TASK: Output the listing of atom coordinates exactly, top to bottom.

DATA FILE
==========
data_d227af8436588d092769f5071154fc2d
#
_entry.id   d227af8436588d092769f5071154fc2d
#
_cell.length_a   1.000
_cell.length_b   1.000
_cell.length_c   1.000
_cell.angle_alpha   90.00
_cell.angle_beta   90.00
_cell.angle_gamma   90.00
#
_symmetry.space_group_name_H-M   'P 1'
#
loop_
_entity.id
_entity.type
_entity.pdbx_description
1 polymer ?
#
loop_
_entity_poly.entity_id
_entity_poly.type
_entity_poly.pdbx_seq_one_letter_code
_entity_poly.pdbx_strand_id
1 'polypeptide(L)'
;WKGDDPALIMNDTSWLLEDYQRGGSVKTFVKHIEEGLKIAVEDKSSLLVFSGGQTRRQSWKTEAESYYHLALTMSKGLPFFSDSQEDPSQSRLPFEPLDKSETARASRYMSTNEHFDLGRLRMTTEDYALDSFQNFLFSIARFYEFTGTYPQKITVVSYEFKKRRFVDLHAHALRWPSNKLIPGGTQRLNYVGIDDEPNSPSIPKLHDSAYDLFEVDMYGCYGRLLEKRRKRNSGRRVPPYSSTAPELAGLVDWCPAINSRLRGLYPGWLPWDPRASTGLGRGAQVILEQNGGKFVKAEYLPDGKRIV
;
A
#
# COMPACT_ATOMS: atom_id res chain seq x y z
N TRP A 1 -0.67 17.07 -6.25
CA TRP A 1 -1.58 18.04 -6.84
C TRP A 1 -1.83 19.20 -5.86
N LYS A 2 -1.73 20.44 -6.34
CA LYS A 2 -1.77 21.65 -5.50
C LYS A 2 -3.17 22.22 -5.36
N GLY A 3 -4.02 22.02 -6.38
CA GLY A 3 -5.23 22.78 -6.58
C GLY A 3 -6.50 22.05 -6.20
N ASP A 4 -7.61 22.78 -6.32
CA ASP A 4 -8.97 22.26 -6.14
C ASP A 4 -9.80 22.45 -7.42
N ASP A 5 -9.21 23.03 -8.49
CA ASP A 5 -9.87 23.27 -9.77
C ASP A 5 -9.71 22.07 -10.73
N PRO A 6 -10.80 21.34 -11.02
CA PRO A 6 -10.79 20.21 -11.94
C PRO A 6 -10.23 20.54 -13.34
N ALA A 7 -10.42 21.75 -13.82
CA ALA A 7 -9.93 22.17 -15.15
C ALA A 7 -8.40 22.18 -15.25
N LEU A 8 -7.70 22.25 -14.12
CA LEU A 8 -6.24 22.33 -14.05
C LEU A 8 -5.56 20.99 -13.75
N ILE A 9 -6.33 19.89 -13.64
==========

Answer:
data_d227af8436588d092769f5071154fc2d
#
_entry.id   d227af8436588d092769f5071154fc2d
#
_cell.length_a   1.000
_cell.length_b   1.000
_cell.length_c   1.000
_cell.angle_alpha   90.00
_cell.angle_beta   90.00
_cell.angle_gamma   90.00
#
_symmetry.space_group_name_H-M   'P 1'
#
loop_
_entity.id
_entity.type
_entity.pdbx_description
1 polymer ?
#
loop_
_entity_poly.entity_id
_entity_poly.type
_entity_poly.pdbx_seq_one_letter_code
_entity_poly.pdbx_strand_id
1 'polypeptide(L)'
;WKGDDPALIMNDTSWLLEDYQRGGSVKTFVKHIEEGLKIAVEDKSSLLVFSGGQTRRQSWKTEAESYYHLALTMSKGLPFFSDSQEDPSQSRLPFEPLDKSETARASRYMSTNEHFDLGRLRMTTEDYALDSFQNFLFSIARFYEFTGTYPQKITVVSYEFKKRRFVDLHAHALRWPSNKLIPGGTQRLNYVGIDDEPNSPSIPKLHDSAYDLFEVDMYGCYGRLLEKRRKRNSGRRVPPYSSTAPELAGLVDWCPAINSRLRGLYPGWLPWDPRASTGLGRGAQVILEQNGGKFVKAEYLPDGKRIV
;
A
#
# COMPACT_ATOMS: atom_id res chain seq x y z
N TRP A 1 -0.67 17.07 -6.25
CA TRP A 1 -1.58 18.04 -6.84
C TRP A 1 -1.83 19.20 -5.86
N LYS A 2 -1.73 20.44 -6.34
CA LYS A 2 -1.77 21.65 -5.50
C LYS A 2 -3.17 22.22 -5.36
N GLY A 3 -4.02 22.02 -6.38
CA GLY A 3 -5.23 22.78 -6.58
C GLY A 3 -6.50 22.05 -6.20
N ASP A 4 -7.61 22.78 -6.32
CA ASP A 4 -8.97 22.26 -6.14
C ASP A 4 -9.80 22.45 -7.42
N ASP A 5 -9.21 23.03 -8.49
CA ASP A 5 -9.87 23.27 -9.77
C ASP A 5 -9.71 22.07 -10.73
N PRO A 6 -10.80 21.34 -11.02
CA PRO A 6 -10.79 20.21 -11.94
C PRO A 6 -10.23 20.54 -13.34
N ALA A 7 -10.42 21.75 -13.82
CA ALA A 7 -9.93 22.17 -15.15
C ALA A 7 -8.40 22.18 -15.25
N LEU A 8 -7.70 22.25 -14.12
CA LEU A 8 -6.24 22.33 -14.05
C LEU A 8 -5.56 20.99 -13.75
N ILE A 9 -6.33 19.89 -13.64